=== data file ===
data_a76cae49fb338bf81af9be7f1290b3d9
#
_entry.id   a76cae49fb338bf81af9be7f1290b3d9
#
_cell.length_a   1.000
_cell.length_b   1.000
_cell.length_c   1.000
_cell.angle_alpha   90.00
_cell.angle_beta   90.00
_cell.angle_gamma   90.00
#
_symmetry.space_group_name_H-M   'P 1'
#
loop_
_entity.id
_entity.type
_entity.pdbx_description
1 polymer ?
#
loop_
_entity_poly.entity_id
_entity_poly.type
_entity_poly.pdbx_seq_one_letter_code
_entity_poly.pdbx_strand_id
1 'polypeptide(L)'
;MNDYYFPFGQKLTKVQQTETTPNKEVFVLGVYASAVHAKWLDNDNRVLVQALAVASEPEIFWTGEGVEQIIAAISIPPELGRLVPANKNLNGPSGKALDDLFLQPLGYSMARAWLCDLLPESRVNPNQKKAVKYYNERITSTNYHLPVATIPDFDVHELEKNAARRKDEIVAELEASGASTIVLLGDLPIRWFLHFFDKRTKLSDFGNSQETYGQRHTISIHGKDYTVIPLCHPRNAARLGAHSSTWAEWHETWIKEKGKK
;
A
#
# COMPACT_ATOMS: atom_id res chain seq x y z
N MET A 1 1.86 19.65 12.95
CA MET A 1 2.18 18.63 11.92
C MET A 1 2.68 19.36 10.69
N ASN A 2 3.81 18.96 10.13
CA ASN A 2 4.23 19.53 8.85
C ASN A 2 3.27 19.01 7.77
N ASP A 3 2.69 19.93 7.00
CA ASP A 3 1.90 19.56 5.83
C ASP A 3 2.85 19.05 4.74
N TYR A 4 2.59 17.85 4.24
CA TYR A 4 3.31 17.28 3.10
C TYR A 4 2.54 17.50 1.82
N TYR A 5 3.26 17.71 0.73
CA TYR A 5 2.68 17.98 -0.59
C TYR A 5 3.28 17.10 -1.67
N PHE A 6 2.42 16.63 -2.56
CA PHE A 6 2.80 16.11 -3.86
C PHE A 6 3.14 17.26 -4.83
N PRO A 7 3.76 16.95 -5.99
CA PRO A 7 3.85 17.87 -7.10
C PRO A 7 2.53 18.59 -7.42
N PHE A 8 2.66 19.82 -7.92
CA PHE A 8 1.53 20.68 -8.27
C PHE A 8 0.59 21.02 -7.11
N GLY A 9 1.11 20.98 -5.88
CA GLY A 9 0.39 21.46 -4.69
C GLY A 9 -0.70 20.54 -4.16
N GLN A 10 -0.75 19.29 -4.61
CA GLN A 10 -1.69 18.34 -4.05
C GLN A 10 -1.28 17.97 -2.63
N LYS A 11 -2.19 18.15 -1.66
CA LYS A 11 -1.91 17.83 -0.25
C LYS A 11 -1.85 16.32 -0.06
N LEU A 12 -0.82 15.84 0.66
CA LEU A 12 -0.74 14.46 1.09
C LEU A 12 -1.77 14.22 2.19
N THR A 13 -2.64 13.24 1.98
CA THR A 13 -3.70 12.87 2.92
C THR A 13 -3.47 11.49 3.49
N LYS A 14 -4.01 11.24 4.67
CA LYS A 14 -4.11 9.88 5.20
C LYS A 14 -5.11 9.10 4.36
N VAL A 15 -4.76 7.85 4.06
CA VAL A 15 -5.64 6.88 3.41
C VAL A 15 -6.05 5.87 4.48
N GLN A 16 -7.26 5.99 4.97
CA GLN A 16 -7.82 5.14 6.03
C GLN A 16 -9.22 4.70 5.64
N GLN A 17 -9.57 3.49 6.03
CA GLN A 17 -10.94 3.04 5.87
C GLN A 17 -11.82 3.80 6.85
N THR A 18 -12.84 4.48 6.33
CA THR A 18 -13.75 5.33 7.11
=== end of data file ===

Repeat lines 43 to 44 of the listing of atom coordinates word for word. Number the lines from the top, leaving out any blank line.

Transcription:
N TYR A 5 3.26 17.71 0.73
CA TYR A 5 2.68 17.98 -0.59